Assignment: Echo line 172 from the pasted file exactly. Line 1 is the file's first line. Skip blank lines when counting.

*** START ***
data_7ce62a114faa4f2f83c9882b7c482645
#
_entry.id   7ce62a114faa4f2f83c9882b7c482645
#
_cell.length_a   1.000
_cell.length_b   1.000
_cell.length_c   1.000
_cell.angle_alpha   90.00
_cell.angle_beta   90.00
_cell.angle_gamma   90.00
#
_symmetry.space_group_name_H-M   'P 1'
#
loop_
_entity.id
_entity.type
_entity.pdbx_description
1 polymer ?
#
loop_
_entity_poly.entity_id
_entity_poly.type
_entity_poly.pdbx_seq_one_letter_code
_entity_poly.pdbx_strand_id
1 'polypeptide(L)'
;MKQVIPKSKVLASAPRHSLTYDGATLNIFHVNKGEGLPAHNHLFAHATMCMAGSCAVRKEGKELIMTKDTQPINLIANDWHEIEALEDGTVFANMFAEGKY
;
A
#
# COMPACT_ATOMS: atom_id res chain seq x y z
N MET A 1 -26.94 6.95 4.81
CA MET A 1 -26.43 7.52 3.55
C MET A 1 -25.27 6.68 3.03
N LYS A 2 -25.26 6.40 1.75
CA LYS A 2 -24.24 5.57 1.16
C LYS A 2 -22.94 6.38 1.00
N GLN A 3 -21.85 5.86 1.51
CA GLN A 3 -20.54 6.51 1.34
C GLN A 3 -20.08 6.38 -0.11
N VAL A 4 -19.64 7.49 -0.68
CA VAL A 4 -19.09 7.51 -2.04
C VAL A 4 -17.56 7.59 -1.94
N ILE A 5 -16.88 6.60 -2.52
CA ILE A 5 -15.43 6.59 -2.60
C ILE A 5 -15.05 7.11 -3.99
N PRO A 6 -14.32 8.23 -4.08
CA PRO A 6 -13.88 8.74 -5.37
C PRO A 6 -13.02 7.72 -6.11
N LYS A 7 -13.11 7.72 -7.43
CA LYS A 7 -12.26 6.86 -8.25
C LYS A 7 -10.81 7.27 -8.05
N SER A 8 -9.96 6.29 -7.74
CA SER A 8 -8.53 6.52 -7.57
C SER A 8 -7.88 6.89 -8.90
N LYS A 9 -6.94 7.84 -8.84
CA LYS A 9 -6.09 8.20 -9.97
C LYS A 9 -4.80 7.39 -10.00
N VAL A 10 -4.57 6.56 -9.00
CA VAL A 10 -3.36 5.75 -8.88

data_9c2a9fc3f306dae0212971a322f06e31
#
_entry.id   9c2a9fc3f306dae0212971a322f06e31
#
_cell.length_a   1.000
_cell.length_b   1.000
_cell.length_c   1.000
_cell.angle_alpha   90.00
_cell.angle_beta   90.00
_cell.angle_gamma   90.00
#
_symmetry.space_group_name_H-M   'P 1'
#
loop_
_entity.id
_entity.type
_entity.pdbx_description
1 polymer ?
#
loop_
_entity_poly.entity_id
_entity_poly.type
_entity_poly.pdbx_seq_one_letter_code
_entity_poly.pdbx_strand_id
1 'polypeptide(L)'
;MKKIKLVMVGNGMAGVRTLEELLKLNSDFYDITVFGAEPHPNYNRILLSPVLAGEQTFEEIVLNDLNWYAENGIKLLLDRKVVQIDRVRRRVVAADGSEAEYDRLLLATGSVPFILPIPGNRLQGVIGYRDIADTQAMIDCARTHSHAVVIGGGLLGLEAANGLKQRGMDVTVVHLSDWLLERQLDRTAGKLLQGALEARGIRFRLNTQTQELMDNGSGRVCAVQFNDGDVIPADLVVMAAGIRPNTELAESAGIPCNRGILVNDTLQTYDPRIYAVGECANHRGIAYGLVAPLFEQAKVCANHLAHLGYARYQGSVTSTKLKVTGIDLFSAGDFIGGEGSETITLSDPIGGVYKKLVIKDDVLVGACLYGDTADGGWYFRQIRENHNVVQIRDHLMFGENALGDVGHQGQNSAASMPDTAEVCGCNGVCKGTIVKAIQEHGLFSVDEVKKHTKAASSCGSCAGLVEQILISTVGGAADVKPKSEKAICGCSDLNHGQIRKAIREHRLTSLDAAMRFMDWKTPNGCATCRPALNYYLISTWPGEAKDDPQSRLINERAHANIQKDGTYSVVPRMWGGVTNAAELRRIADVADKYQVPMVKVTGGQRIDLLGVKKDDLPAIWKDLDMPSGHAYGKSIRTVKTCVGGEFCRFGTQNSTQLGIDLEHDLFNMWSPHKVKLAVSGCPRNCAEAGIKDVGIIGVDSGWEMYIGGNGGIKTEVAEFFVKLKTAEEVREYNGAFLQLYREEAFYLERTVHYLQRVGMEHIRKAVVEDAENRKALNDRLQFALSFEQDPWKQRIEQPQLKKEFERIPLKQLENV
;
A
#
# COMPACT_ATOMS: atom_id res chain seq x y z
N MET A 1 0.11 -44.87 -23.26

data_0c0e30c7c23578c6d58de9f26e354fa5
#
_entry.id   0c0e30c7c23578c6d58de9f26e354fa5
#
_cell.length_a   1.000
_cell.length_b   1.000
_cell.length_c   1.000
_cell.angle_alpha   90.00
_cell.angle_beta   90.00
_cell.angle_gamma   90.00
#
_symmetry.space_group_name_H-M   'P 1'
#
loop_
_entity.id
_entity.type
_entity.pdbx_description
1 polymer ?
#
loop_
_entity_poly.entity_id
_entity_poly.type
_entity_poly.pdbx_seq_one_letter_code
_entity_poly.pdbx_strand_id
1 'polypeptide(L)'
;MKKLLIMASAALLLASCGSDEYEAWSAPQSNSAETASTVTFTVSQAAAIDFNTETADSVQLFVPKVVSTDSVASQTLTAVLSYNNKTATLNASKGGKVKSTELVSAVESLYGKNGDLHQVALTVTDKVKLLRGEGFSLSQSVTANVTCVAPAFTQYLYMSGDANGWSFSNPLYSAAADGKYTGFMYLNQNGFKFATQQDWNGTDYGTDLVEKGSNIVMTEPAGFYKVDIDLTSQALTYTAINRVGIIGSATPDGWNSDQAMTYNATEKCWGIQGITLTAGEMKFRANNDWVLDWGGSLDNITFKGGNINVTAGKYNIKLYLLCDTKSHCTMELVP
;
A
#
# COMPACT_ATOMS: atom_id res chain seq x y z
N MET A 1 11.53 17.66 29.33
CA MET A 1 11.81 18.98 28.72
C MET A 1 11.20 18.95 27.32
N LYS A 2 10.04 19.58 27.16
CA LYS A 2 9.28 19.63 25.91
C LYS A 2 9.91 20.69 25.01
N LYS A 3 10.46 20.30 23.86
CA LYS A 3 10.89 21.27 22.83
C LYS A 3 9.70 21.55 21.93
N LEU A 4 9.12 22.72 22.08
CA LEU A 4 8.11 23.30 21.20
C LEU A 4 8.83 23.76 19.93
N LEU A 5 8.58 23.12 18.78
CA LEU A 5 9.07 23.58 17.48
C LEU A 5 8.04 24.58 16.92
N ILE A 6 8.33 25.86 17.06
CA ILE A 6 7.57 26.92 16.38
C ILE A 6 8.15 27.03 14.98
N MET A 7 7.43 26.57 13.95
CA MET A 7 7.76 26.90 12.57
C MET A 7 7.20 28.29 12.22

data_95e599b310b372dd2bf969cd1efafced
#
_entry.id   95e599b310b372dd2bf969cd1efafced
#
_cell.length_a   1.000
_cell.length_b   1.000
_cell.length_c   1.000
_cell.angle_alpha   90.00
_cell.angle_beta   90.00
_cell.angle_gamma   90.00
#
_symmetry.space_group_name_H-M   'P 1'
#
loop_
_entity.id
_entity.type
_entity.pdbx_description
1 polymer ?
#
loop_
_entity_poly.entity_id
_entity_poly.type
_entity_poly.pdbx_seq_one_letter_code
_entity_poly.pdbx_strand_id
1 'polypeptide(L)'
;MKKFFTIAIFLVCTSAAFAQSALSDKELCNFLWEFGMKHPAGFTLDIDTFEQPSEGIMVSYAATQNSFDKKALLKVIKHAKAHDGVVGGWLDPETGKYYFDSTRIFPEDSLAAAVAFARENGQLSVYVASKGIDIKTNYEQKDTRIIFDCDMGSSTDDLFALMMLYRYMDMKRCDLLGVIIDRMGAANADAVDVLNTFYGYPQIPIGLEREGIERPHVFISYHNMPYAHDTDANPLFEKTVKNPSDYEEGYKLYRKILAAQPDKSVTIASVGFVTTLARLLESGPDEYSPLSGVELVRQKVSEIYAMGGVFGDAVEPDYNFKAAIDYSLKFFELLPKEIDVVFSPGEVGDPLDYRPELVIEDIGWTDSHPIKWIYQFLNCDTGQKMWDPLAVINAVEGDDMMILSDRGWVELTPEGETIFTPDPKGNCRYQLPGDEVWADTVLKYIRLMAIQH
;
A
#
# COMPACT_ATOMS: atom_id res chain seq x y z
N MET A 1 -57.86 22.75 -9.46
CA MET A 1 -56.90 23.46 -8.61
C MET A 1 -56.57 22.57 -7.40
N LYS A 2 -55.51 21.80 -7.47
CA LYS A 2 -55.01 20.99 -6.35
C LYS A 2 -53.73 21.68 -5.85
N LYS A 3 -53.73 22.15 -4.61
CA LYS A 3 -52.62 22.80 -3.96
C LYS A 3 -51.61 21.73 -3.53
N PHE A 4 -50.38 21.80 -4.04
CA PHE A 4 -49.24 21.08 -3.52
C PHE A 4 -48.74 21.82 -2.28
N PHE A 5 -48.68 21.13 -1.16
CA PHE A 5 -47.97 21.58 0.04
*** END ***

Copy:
N MET A 1 -57.86 22.75 -9.46